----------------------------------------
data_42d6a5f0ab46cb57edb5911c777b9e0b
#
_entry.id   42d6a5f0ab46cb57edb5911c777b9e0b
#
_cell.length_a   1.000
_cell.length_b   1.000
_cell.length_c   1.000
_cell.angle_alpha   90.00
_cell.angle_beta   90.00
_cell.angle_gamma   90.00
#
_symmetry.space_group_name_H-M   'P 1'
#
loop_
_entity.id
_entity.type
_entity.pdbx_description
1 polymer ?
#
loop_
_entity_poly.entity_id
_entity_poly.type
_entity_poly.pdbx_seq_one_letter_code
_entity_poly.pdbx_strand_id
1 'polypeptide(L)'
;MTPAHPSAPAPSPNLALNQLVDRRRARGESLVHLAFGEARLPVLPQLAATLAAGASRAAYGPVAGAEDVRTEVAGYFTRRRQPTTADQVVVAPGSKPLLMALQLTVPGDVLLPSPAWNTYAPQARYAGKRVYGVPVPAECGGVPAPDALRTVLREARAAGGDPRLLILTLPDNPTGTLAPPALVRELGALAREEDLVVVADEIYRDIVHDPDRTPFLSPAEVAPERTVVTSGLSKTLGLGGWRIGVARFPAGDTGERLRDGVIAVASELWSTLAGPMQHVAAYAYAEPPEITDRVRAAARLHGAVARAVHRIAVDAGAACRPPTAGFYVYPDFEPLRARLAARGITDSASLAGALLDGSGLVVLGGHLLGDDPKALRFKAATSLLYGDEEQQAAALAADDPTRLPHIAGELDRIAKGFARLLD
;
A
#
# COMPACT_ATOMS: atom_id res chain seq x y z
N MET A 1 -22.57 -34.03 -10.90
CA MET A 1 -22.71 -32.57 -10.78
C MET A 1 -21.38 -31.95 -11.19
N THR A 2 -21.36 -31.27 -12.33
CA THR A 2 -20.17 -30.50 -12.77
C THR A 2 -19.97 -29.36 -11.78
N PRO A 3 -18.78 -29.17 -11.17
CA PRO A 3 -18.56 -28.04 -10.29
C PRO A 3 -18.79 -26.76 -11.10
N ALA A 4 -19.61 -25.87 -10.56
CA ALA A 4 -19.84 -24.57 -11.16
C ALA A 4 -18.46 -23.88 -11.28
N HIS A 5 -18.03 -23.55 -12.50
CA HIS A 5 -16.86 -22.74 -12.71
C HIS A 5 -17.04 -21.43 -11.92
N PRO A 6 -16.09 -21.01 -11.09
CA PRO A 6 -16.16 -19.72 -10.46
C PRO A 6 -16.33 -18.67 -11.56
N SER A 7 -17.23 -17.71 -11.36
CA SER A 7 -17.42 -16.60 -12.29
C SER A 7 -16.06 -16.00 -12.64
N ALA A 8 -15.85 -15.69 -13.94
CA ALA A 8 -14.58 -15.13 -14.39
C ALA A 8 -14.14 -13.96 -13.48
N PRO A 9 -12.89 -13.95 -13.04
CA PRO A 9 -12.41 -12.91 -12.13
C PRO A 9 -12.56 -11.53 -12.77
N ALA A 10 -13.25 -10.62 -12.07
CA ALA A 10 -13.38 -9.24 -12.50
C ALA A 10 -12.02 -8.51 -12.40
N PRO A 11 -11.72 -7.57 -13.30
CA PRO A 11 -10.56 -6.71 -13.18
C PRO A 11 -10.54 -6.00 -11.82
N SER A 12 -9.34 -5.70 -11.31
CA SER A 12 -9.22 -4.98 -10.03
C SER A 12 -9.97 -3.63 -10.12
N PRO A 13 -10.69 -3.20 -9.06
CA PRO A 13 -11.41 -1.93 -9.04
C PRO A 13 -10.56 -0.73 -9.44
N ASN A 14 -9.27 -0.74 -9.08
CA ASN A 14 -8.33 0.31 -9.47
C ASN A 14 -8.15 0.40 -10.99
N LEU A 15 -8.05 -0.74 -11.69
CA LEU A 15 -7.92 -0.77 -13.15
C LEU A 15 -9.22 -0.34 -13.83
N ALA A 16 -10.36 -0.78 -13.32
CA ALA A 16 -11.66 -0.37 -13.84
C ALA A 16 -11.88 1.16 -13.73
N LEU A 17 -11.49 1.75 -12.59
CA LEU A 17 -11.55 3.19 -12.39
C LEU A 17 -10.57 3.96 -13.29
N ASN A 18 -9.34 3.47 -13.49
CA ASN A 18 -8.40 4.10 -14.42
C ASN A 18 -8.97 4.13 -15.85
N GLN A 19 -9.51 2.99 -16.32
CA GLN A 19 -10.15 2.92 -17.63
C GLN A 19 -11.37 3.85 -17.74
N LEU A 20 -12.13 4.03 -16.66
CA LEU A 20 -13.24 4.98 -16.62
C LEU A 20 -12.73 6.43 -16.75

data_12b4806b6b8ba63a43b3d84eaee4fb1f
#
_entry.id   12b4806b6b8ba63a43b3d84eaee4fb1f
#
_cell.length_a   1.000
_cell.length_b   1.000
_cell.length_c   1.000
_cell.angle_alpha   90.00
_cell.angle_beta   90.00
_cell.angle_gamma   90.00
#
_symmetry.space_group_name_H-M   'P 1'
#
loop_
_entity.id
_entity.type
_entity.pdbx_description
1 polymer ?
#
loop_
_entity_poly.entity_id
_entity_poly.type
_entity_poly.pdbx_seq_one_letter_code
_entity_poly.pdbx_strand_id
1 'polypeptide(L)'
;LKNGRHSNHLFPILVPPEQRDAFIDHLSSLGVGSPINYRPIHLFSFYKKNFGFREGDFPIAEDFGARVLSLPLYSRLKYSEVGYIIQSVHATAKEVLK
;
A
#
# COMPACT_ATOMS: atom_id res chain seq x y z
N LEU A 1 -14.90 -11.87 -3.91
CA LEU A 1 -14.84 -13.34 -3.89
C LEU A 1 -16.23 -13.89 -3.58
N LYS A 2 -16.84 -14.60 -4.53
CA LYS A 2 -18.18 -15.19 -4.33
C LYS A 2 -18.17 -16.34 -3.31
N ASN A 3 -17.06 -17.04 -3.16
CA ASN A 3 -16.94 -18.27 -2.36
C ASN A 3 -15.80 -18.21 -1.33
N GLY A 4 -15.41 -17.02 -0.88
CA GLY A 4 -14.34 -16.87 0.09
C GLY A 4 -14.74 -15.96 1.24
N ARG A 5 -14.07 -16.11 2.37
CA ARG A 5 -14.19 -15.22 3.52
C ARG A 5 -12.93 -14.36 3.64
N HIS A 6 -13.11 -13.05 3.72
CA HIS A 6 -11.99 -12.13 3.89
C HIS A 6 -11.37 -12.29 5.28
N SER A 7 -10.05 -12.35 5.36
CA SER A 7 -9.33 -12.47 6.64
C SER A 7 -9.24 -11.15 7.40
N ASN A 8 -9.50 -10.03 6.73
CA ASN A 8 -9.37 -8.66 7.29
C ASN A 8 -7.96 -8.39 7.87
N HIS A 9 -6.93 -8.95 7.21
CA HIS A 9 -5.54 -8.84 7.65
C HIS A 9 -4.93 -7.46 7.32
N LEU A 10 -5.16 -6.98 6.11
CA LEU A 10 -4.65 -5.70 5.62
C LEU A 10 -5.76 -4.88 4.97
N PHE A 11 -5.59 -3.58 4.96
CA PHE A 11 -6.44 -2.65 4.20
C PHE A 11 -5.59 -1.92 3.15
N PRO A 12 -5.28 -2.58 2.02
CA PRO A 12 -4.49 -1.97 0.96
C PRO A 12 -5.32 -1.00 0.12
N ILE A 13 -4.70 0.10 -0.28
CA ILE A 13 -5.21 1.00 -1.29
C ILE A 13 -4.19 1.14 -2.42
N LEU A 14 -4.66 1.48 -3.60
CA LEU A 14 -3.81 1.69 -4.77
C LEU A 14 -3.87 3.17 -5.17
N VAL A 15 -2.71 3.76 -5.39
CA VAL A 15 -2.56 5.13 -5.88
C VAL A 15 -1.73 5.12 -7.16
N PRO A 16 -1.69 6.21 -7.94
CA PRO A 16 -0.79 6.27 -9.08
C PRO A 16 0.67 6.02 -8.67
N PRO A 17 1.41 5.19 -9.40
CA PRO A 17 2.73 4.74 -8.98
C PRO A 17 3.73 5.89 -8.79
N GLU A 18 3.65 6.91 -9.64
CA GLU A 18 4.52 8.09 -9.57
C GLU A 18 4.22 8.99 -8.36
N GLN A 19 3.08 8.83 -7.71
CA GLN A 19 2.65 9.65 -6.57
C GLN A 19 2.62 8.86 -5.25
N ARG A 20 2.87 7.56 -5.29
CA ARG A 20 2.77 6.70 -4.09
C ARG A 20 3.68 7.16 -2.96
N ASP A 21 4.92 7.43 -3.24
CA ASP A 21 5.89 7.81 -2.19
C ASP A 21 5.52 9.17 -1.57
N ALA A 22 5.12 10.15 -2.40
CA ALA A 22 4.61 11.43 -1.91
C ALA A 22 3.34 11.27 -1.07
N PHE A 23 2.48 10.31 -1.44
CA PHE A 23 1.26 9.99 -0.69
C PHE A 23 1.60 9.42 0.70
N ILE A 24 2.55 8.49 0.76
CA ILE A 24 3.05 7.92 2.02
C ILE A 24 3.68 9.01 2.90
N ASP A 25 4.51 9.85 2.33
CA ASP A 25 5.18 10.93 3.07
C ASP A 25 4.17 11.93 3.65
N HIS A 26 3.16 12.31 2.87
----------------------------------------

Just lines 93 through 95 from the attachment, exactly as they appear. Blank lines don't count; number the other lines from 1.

_entry.id   12b4806b6b8ba63a43b3d84eaee4fb1f
#
_cell.length_a   1.000